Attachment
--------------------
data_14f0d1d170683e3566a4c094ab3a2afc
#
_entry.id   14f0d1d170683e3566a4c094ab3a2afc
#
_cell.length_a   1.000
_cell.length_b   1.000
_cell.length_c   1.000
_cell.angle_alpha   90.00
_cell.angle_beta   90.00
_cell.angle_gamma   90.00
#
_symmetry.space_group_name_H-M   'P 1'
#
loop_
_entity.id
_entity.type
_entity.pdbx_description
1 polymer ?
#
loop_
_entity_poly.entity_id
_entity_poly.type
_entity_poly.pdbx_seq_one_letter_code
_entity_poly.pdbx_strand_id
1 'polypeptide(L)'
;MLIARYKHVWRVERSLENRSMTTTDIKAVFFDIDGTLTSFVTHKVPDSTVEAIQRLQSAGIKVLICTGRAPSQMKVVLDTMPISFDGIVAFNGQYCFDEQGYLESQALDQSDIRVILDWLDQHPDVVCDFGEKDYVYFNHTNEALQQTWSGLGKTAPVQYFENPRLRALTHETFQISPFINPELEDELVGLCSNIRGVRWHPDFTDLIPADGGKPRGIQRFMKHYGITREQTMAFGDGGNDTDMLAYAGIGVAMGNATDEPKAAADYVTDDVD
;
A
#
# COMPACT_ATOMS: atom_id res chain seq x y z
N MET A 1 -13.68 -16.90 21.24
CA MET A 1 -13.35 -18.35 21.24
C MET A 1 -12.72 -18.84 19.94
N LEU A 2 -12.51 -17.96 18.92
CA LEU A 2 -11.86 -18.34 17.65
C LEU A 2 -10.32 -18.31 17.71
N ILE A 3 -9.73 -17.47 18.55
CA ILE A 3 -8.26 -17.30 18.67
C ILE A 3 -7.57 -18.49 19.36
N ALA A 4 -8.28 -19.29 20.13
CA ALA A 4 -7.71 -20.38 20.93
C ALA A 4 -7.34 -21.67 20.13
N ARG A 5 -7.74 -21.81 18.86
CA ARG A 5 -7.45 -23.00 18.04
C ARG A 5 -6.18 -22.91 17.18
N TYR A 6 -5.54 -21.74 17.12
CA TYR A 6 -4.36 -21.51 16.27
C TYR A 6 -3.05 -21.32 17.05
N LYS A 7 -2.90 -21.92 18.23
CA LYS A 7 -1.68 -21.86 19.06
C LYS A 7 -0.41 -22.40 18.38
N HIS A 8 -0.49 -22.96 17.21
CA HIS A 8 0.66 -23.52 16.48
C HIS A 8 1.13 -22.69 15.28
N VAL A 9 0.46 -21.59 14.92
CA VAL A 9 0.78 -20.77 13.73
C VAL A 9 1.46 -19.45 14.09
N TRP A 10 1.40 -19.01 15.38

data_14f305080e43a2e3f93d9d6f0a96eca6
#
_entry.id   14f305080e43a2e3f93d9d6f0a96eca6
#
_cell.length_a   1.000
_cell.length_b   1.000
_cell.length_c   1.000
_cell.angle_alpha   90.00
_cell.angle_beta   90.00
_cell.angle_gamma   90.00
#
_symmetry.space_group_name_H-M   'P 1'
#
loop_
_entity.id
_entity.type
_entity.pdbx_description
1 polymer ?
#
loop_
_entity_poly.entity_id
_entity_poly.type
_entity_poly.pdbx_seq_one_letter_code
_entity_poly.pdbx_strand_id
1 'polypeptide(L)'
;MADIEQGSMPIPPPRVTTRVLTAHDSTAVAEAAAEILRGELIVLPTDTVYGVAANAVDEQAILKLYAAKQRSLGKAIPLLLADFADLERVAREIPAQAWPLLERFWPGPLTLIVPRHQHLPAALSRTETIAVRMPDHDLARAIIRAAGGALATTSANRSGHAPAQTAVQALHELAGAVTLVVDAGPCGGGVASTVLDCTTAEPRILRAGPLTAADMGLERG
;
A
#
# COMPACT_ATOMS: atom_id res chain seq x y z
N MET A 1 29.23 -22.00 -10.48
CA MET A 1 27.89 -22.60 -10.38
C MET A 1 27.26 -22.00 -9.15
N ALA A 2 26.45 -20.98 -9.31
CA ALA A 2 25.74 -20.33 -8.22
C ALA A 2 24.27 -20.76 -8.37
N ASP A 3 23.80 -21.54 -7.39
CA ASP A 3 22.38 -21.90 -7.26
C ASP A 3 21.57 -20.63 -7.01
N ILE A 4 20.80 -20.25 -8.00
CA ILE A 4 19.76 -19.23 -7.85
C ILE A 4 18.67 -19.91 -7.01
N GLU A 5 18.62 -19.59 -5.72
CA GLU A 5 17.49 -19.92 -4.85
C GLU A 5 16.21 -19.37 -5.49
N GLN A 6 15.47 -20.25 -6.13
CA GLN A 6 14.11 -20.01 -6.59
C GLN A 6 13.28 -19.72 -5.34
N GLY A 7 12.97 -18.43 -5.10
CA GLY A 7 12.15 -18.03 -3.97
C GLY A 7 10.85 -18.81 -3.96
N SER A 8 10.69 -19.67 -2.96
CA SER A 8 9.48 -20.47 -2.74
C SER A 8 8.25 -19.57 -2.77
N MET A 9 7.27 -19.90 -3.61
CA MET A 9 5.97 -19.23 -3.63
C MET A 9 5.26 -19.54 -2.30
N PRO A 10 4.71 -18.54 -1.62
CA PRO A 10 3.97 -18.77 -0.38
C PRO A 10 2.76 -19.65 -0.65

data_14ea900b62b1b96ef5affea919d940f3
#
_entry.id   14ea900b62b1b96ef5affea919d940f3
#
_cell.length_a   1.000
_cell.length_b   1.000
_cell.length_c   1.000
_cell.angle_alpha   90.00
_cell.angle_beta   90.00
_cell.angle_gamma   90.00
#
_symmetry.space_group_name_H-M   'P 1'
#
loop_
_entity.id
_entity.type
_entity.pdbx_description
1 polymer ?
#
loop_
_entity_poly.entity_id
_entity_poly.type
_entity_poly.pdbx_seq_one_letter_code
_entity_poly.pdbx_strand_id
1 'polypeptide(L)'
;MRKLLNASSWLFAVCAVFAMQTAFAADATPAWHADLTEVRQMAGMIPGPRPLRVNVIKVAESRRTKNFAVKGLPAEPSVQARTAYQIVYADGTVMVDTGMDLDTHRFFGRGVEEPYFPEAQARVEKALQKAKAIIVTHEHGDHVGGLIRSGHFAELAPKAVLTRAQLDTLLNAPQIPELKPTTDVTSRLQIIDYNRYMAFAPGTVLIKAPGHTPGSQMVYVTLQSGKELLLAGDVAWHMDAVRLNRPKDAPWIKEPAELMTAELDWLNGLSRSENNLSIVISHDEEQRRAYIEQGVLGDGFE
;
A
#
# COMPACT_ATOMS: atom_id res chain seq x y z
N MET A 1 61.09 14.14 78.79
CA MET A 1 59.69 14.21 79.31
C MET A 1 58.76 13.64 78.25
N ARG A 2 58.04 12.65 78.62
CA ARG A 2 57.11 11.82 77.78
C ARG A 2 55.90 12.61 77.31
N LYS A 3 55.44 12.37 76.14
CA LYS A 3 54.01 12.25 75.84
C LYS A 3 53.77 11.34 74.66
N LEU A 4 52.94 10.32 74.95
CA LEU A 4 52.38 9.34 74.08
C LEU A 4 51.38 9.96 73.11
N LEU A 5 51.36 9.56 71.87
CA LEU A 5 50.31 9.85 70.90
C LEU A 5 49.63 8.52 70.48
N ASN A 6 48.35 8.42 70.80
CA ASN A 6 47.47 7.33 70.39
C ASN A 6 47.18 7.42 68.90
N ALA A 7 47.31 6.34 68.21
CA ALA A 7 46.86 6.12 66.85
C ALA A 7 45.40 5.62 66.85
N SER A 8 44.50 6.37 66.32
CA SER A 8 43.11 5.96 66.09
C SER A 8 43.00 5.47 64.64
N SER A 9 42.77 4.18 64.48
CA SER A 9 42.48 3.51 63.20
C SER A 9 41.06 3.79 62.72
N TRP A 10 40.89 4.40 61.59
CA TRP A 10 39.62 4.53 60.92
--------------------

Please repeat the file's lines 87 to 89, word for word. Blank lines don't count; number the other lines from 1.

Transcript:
#
# COMPACT_ATOMS: atom_id res chain seq x y z
N MET A 1 29.23 -22.00 -10.48